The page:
I agree totally with all of the above. Even if you spot a definite trend looming on the horizon, by the time you write and re-write the book, get an agent, a publisher and place your book on the shelf, the market could be flooded with books on that subject.

Best to pick an area you are enthusiastic about and go with it.

Also, the only way a historical manuscript will scream "Best Seller!" to an agent is if the words: "A Novel by Philippa Gregory" are placed underneath the title.

05-26-2010, 02:14 PM
On trends, others have pointed out the futility of writing to them based on how long it takes to get a book to market.

But there's this, too: books in any current trend were purchased two to three years ago. So by the time you see the trend on the shelves, publishers have mostly already moved on.

So never even bother to think about trends from a 'writing to them' point of view. Write what you love, what obsesses you, what demands to be written by you, and pray to whatever diety you happen to believe in that you'll catch a trend.

Mostly, write a great book. (So much easier said than done...LOL!)

06-12-2010, 02:47 AM
I wrote my novel set in a time period not often written about - the 10th century and with a story that involves Viking/Anglo Saxon culture and conflict. Guys like Bernard Cornwell have done very well with this genre but of course he was already well established. My research was intensive and thorough and I did my utmost to try and make this as authentic sounding and immersive as possible. I have only now just started sending queries to agents (I self-published) so don't know what to expect but I am totally prepared to get plenty of rejections.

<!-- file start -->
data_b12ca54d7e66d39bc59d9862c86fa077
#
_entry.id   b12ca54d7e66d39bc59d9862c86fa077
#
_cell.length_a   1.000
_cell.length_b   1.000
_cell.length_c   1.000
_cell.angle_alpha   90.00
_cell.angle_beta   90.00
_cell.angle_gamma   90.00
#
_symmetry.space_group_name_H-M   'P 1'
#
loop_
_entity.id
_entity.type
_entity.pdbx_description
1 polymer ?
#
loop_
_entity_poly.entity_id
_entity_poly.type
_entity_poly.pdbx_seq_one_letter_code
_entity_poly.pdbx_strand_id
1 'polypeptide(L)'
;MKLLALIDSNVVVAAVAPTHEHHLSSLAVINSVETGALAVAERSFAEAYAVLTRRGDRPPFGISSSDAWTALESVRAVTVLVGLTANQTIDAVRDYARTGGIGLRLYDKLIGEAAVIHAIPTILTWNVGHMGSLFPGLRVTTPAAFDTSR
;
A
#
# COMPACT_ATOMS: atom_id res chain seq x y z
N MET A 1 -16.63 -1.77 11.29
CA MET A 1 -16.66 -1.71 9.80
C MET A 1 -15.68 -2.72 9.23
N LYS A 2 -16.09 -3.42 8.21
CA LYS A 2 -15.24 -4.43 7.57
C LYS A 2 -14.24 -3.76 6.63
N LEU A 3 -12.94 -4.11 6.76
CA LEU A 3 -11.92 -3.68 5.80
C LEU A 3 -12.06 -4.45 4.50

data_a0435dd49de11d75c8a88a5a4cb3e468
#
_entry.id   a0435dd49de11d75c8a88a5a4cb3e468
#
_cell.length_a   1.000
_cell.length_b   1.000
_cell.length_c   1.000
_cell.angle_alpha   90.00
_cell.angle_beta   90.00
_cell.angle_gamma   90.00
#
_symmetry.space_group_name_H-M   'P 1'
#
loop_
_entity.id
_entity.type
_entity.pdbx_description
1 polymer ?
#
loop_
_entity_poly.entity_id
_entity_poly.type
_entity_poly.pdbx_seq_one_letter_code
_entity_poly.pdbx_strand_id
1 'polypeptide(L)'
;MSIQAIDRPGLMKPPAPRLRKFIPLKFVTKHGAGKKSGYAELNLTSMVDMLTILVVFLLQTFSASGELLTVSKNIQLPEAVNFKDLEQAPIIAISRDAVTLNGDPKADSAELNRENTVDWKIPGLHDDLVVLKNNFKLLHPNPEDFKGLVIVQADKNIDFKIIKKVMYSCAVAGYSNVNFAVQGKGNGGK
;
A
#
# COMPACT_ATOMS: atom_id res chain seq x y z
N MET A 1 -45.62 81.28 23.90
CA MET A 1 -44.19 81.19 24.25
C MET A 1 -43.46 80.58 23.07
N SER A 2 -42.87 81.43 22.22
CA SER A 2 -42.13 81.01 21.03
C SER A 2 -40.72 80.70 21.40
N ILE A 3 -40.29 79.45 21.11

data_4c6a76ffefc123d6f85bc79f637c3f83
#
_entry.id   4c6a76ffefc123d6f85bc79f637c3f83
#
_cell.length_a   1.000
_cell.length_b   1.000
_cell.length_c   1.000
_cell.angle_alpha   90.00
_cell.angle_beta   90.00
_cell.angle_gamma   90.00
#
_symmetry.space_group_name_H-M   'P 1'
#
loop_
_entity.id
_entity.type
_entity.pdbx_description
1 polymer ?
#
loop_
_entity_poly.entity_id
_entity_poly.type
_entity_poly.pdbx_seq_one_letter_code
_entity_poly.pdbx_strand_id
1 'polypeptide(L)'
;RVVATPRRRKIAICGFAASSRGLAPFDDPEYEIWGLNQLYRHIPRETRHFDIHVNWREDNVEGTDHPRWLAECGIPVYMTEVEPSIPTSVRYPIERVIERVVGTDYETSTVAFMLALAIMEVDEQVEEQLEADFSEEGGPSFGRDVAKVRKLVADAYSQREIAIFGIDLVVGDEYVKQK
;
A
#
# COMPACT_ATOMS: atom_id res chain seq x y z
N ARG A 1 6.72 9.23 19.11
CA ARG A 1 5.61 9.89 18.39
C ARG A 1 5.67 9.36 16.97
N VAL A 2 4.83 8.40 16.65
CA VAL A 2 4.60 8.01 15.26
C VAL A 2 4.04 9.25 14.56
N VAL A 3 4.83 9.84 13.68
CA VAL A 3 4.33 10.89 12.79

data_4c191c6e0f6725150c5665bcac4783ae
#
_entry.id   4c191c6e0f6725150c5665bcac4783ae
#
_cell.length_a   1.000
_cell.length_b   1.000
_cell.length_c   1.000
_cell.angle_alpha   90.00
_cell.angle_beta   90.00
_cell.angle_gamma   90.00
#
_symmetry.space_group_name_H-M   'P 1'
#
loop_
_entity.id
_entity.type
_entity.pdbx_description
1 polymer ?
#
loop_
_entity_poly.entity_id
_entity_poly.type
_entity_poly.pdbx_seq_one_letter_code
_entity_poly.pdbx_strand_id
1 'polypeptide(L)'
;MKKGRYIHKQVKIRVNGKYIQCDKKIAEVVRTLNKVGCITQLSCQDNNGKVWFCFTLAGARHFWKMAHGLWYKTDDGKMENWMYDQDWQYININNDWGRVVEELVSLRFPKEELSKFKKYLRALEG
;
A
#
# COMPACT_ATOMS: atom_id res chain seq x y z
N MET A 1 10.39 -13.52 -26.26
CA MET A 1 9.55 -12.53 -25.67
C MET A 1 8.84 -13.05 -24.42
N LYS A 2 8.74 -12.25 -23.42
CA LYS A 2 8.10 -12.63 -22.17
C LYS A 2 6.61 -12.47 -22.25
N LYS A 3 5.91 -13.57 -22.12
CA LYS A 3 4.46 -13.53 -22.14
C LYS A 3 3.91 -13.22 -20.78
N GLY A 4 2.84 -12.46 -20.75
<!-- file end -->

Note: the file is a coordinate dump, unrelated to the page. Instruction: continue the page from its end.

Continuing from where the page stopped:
Seems that most best-selling historical fiction stuff is either set in Roman times or post 15th century. I chose the dark ages because its a period of history that has always fascinated me. I felt I could write best about what I am truly interested in. I think my book came out pretty well in the end but that does not mean an agent will take the bait. In the end they have to predict whether it will sell or not.

06-12-2010, 04:24 AM
The bottom line with historical (as well as any book, really) is to keep it relatable. Just because the characters are from a different time, doesn't mean that the reader should feel distant. I think that's one of the biggest problems I see with historical--writers get too hung up on colloquialism or trying to make the time period so accurate (which is important) that they forget that in the end, they're writing to a modern audience.

06-12-2010, 07:57 PM
Great books. Same as all agents (I know that sounds snarky but it's not meant to be).

If you want to know what makes a great historical, start reading lots of historical that did well. While you don't want to copy or write to trends, every genre has certain things that readers like, and you'll learn the tropes of that genre.

If an agent you like has sold historicals, reads those to see what that agent liked. There are sub-genres in every genre and they may like a particular type.

But in the end, you have to write what you love and tell a story you're passionate about. Great characters trying to solve interesting problems in interesting ways.